But What Do I Know? … Josh Donaldson, Kevin Pillar, Andre Dawson
By Kevin Glew
Cooperstowners in Canada
My weekly observations and notes about some Canadian baseball stories:
_ Believe it or not, after Blue Jays centre fielder Kevin Pillar made an ill-advised dive for a line drive hit by Billy Burns in the eighth inning in Thursday’s game against Oakland that turned what should’ve been a single into a triple, there were people on Twitter suggesting that the Jays should flip-flop Ben Revere and Pillar in the outfield. Have these people been watching Pillar at all this season? This was a minor blip on what should be a Gold Glove Award-winning campaign for the Jays outfielder. Pillar’s 2.3 dWAR (an all-encompassing statistic that takes into account all aspects of a player’s defence to establish the number of defensive wins they are worth above an average big leaguer at their position) is the second-best (to Tampa Bay’s Kevin Kiermaier (3.4 dWAR)) amongst American League centre fielders. In other words, Pillar has been better defensively in centre field this season than Mike Trout, Adam Jones and Lorenzo Cain.
_ If you’re thinking about starting a collection of Josh Donaldson baseball cards or autographs, now might not be a good time to start. This 2010 Bowman Chrome autographed rookie card (just five were made) was being offered for $3,000 on eBay two weeks ago. Today, the Thornhill, Ont.-based seller has upped the price to $5,000.
_ For a cool $117,855 you could’ve owned Canadian Baseball Hall of Famer Andre Dawson’s 1987 National League MVP Award. That’s what the award sold for in a sale by New Jersey-based Goldin Auctions that ended on August 8. The Hawk also sold off several awards he won during his tenure with the Montreal Expos, as well as some of his game-used memorabilia. Among the Expos-related items he parted with were his 1977 Sporting News Rookie of the Year Award (sold for $2,916), his 1982 National League Gold Glove Award ($19,440) and his 220th career home run ball which he hit at Olympic Stadium on August 9, 1986 to set an Expos team record ($1,215). Dawson, who now works as a special assistant to the president for the Miami Marlins, is selling some of his personal items because he’s moving into a smaller home.
_ This past Monday, Canadian left-hander Adam Loewen (Surrey, B.C.) became the first big leaguer to debut as a pitcher, then become a full-time positional player and then return as a pitcher since Johnny Lindell completed this feat in 1953. Loewen entered the game for the Philadelphia Phillies in the sixth inning of the team’s 13-3 loss to the Arizona Diamondbacks. Even Canadian baseball legend Larry Walker has been impressed with Loewen. “Pretty amazing story what Adam Loewen has done! Awesome journey!” tweeted Walker on August 8. “EVERY sports writer should write about him! Perseverance pays off!!”
_ It’s good to see Rance Mulliniks at the Rogers Centre this weekend. He’s in town to celebrate the 30th anniversary of the Blue Jays’ first American League East-winning squad. I was a kid when Mulliniks was playing and the only stats they flashed across the TV screen back then were batting average, home runs and RBI. I had no idea what on-base percentage (OBP) or on-base plus slugging percentage (OPS) meant, but if I had, I would’ve had a greater appreciation for Mulliniks as a hitter. From 1983 to 1988, his OBPs were .373, .383, .383, .340, .371, and .395 respectively. His OPS in those seasons: .840, .823, .836, .757, .871 and .870.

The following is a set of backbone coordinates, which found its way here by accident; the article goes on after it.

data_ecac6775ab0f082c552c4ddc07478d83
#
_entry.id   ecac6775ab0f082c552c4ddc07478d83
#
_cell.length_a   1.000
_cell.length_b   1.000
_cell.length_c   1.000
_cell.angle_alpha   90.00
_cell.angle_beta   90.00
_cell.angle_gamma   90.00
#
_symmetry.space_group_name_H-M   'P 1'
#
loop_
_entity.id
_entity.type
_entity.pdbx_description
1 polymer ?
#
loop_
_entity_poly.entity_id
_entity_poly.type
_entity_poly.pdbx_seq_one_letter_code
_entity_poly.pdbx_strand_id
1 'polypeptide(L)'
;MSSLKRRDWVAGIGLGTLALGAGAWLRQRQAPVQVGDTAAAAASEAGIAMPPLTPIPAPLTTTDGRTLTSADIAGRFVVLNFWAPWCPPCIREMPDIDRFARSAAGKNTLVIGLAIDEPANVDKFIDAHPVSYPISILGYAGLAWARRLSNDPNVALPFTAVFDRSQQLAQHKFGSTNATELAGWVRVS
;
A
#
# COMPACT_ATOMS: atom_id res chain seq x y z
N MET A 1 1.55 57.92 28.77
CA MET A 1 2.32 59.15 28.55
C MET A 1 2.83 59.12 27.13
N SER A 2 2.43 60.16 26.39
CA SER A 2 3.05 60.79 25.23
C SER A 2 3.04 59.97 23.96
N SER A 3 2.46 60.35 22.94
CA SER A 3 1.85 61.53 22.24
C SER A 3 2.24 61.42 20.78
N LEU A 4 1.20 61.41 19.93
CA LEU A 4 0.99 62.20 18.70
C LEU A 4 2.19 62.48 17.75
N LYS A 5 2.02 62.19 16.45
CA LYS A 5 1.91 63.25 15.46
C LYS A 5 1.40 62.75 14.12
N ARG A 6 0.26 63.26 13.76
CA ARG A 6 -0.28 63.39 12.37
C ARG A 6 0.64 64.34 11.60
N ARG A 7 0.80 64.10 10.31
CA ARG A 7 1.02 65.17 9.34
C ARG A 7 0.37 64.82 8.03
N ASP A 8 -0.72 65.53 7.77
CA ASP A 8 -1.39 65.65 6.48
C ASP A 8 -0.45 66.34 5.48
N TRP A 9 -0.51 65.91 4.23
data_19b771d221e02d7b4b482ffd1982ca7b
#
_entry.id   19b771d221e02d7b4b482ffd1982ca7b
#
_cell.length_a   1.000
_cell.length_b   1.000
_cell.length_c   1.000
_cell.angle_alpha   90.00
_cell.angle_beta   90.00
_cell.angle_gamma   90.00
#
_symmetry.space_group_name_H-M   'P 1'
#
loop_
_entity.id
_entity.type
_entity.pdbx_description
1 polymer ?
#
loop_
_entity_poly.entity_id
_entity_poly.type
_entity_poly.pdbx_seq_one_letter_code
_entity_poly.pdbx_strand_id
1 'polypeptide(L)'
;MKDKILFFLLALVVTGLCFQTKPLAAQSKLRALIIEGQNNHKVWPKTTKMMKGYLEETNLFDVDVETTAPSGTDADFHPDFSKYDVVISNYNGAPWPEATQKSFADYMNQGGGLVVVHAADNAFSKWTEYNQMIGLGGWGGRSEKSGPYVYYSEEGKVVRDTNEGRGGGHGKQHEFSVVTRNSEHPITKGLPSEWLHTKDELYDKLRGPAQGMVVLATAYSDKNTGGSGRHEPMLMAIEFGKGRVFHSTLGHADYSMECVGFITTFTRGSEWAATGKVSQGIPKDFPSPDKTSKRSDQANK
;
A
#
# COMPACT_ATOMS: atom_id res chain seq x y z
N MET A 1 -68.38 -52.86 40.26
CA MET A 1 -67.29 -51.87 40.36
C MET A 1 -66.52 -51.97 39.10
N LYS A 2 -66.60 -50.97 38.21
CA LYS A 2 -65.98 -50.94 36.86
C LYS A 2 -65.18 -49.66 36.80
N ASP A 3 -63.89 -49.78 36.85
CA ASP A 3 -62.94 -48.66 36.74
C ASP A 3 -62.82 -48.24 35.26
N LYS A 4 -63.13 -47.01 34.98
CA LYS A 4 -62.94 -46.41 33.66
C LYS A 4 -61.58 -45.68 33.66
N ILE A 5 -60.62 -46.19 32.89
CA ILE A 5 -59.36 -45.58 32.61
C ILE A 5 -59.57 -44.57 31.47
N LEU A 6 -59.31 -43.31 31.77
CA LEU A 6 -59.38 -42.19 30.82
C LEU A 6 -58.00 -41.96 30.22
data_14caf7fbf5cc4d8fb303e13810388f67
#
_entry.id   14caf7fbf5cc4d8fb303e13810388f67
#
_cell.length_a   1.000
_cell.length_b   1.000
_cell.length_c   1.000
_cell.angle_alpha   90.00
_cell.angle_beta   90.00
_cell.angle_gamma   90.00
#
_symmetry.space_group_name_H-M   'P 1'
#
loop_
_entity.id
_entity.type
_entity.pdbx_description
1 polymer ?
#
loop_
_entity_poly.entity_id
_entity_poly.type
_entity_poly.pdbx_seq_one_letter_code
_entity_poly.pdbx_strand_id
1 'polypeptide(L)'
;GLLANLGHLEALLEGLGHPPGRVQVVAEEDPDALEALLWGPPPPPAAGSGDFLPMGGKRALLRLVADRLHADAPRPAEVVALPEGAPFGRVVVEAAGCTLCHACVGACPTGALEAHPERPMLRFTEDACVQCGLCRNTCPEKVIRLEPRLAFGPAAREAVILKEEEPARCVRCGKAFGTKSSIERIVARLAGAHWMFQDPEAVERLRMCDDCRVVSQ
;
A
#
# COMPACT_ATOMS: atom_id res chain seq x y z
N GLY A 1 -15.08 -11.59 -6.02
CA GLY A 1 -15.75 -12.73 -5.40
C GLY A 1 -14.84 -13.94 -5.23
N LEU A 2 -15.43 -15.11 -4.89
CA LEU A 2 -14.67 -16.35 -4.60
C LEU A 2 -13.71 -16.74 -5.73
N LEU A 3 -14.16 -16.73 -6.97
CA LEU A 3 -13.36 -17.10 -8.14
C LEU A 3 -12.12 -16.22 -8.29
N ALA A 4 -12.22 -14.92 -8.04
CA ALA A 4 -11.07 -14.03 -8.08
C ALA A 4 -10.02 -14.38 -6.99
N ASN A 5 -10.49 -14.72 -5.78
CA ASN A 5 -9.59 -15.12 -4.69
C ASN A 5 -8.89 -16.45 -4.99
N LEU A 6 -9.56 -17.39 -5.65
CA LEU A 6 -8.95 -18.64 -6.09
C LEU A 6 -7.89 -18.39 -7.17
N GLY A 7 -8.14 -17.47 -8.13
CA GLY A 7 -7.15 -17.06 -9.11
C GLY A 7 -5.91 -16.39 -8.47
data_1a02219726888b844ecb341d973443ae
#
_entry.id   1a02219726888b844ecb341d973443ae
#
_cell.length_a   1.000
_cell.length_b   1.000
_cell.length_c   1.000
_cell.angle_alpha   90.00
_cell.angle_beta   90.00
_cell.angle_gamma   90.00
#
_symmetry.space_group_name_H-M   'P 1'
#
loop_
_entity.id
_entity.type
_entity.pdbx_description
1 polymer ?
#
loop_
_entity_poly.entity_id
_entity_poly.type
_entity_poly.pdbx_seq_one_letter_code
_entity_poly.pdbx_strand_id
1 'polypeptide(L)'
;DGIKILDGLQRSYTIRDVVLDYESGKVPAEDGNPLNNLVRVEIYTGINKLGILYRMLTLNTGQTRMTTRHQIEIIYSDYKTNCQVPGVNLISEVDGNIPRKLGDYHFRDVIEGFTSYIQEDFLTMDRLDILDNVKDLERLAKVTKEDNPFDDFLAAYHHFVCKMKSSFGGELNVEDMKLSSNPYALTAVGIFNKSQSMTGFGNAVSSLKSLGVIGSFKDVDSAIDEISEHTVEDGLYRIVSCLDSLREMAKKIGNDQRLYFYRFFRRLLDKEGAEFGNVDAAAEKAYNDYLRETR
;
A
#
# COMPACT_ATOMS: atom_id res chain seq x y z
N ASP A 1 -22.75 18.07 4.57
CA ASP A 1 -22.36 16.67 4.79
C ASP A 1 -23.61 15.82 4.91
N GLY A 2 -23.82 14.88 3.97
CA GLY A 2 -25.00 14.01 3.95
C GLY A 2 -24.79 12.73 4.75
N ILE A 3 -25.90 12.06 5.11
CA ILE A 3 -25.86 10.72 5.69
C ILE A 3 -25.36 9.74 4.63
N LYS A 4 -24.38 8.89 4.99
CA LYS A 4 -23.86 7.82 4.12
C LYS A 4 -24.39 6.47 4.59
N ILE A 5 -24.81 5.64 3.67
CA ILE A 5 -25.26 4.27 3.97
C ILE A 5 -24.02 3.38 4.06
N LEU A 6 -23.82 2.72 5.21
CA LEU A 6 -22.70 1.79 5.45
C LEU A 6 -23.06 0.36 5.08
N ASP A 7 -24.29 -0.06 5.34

_ From the “He’s still pitching?” file, ex-Blue Jay Brad Mills started for the Oakland A’s on Friday in their game against the Baltimore Orioles. The soft-throwing southpaw allowed three runs and seven hits in five innings and didn’t factor into the decision in the A’s 8-6, 13-inning loss. The 30-year-old lefty had spent the entire season in triple-A, posting a 4.45 ERA in 22 starts before the call-up. Mills had registered a 4.41 ERA in three starts for the A’s in 2014, which is considerably better than the 10.08 ERA he recorded in 16 games with the Blue Jays between 2009 and 2014.
_ In my continuing review of the 1977 Toronto Star archives, I discovered that no less than three original Blue Jays – Otto Velez, Alvis Woods and Bob Bailor – topped the American League in batting average at different junctures during the first six weeks of the club’s inaugural season. “When I was leading the league for awhile earlier in the season,” Bailor would later joke in an Associated Press article, “I cut the averages out of the paper because I figured I’d never be ahead of Rod Carew again.” Bailor finished the season with a .310 batting average, which set a new record for highest batting average by a player on an expansion team in the team’s first season. Woods finished 1977 with a .284 batting average, while Velez hit .256.